Pyongyang drivers are feeling some pain at the pump as rising gas prices put a pinch on what has been major traffic growth over the past few years — and that might not be good news for the isolated country's shifting domestic economy.

An Associated Press review shows that after staying flat until the beginning of the year and then dropping through at least part of February, gas prices rose about 14 percent in March and remained at that level in early April.

The hikes come as North Korea is facing tougher international sanctions over its nuclear program and could have the trickle-down effect of putting a damper on what has been a significant rise in entrepreneurial activities in North Korea's nascent market economy.

The Associated Press has tracked gas prices in the capital every month since September. The survey was limited, sometimes just one gas-station stop per month, but official prices in Pyongyang are relatively uniform.

North Korean officials don't discuss such things openly, so it is difficult to say conclusively why the gas prices have gone up.

It could simply be the result of having more vehicles on the road, meaning more demand. Prices for other commodities sought after by the increasing number of residents in the North Korean capital with some extra cash in their pockets have also been on the rise — including food and drinks at restaurants, another growth market.

It's possible the prices reflect a blip in exchange rates or a seasonal increase, or that more fuel is being diverted to the military or priority construction and development projects, or to strictly official vehicles as Pyongyang prepares for a major ruling party congress next month. Concern over disruptions caused by the impact of the sanctions — and particularly the stability of imports from China, where most of the gasoline supply comes from — might be part of the mix.

In any case, fear that prices will keep going up is high enough that some vehicle operators in Pyongyang have started hoarding coupons for future use.

Buying gas in North Korea is in itself a unique experience.

Before going to the pumps, customers generally buy coupons at the cashier's booth good for the amount of fuel they want to purchase. For some obscure reason, gasoline is sold by the kilogram, not by the liter. A common denomination for the coupons is 15 kilograms (19.65 liters or 5.2 U.S. gallons). One of those coupons now costs about $12 in Pyongyang. That's almost $2 more than February prices, and the equivalent of $2.29 per gallon.

And yes, even North Koreans pay in dollars, or euros. Though the official price for one kilogram of gas is currently about 80 North Korean won, no one actually pays that. Eighty won is worth about 80 U.S. cents under the official exchange rate, but only about eight-tenths of a cent under the unofficial exchange rate most North Koreans use when buying and selling things among themselves — the "real economy," in other words.

Supply is controlled by the state. The military, state ministries and priority projects get first dibs. But there are several "chains" of gas stations that operate under the auspices of different government entities. Official prices are fairly uniform in Pyongyang, but cost and quality can differ depending on which outlet you go to — particularly if you buy on the black market, where gasoline is sold surreptitiously in cans at stalls.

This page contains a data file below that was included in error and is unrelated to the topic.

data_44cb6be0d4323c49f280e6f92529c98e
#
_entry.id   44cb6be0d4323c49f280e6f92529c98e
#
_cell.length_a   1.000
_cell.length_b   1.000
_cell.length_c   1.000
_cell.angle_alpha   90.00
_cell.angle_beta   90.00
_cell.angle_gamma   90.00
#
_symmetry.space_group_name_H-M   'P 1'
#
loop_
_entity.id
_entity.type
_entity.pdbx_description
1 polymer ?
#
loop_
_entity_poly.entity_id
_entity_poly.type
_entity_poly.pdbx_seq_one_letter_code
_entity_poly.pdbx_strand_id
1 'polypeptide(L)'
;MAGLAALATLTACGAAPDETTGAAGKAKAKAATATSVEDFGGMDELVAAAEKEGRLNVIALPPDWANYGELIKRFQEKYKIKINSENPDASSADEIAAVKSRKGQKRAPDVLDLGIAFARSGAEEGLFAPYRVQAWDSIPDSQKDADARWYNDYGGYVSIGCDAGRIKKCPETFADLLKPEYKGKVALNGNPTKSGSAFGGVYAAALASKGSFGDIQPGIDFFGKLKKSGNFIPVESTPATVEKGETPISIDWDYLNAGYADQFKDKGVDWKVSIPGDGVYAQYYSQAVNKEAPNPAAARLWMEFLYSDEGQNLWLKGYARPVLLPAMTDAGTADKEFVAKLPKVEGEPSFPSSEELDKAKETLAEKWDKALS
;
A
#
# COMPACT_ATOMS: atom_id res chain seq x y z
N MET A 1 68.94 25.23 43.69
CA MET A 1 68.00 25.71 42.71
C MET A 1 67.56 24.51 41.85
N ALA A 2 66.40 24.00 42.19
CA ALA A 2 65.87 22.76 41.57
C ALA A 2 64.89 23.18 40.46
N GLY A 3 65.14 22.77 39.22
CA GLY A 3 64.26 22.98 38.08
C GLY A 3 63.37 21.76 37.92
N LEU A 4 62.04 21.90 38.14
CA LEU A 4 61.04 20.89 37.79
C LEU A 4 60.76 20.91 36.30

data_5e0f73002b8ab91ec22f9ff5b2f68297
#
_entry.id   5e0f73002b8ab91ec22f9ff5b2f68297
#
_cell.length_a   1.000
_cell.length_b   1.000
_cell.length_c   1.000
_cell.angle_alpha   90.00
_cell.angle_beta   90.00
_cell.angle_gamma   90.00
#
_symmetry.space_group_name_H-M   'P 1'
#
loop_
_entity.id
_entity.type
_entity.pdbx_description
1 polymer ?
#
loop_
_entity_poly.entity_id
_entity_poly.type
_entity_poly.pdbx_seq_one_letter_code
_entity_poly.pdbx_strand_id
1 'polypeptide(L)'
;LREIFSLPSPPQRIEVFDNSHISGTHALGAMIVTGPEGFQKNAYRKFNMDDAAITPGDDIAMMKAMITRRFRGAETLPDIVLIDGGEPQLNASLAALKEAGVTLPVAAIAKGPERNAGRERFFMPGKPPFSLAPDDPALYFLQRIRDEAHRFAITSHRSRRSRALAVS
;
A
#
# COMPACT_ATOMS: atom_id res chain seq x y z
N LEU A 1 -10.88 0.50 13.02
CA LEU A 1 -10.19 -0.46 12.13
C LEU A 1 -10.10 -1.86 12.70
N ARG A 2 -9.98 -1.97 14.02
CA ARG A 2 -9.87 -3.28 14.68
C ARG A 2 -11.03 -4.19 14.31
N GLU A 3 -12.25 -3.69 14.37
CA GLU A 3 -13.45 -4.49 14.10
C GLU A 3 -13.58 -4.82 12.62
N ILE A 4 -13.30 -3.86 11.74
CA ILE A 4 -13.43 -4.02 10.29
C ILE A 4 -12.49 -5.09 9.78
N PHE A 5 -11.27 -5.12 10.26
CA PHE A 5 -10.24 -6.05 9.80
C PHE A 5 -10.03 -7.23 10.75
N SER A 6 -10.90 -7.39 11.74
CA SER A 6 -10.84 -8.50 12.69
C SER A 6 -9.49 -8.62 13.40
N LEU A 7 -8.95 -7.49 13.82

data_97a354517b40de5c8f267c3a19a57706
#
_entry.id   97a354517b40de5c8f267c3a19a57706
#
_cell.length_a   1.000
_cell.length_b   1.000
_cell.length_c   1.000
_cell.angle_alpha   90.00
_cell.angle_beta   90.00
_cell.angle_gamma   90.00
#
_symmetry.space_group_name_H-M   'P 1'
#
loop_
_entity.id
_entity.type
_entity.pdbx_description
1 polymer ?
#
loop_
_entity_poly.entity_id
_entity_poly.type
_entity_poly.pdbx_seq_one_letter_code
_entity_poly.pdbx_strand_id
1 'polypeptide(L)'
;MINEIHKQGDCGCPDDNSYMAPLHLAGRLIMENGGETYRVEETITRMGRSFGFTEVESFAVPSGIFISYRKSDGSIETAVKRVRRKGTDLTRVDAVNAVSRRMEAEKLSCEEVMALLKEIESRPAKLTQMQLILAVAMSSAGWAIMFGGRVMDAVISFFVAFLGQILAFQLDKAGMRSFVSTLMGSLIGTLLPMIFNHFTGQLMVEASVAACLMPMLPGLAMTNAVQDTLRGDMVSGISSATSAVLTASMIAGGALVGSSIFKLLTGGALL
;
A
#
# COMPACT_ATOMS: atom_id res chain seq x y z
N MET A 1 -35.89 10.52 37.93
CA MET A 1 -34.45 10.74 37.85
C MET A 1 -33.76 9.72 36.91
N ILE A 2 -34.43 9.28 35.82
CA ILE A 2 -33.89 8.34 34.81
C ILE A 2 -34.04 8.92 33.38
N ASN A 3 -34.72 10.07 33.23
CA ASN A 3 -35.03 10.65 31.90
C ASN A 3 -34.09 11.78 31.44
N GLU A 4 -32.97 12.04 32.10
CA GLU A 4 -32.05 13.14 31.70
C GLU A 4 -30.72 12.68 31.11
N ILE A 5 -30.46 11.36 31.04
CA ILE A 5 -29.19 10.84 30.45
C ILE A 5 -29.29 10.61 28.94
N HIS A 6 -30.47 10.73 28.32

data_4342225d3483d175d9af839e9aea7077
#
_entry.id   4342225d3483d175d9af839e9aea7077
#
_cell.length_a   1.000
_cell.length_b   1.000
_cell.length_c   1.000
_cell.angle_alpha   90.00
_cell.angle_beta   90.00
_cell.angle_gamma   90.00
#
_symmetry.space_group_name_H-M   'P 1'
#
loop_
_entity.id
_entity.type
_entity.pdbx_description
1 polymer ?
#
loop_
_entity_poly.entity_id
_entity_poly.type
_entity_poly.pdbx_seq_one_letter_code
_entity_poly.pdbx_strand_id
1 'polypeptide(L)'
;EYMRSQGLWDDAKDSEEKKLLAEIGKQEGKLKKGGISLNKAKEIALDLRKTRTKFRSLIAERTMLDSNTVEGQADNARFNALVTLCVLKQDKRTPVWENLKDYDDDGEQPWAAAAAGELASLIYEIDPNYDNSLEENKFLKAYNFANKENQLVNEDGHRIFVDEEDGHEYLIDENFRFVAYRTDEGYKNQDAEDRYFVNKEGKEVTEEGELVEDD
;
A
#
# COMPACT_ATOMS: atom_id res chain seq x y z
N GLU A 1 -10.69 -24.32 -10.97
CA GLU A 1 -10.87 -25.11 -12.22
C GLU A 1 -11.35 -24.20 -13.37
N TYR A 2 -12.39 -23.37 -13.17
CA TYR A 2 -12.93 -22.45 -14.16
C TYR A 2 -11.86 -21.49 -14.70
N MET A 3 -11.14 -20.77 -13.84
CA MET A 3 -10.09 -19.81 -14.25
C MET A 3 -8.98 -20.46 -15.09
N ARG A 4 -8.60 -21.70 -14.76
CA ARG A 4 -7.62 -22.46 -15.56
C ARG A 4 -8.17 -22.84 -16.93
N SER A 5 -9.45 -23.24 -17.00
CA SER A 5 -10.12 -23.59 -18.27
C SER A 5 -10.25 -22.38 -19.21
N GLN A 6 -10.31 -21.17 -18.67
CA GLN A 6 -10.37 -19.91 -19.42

Military and public transportation such as street cars and buses are still kings of the road. But the number of passenger cars has mushroomed, and they are increasingly middle-class models made in China rather than the typical black limousines or blue Mercedes sedans used by senior party officials. There also are many more taxis on the roads; they are metered, but a flat fee for a cross-town ride of about $4 is common if a foreigner is paying.

Traffic is heavier than in years past, when visitors to Pyongyang were often struck by the emptiness of its broad avenues. Pyongyang's iconic traffic controllers, usually young women in distinctive blue uniforms who serve as human traffic lights, seemed to be there just for show, having virtually no traffic to control. In reality, their jobs were as much about keeping watch on who's driving, and when, and what they might be carrying.

Now, however, the women are called on more often to actually manage traffic, and even an occasional traffic jam. And they have more mechanical help: Pyongyang has more traffic lights and surveillance cameras these days.

The growth in traffic in the capital is a visible indicator of economic activity the North generally prefers to keep under wraps.

Many vehicles these days are clearly being used in an entrepreneurial style, moving people and goods around for a fee. They have the tacit or sometimes explicit support from the government to develop what for all intents and purposes is a small-scale but capitalist-style market economy, though officials are loath to call it that.

Higher gas prices could put a damper on such activities, or at least cut into their profits.

The rise of automobiles is focused on the capital, which remains a very special place. Most North Koreans don't have cars, or even access to cars.

The ones who do can consider themselves lucky. In the countryside, major highways are still not very well traveled and often not even paved. And gas, when it's available, is usually more expensive.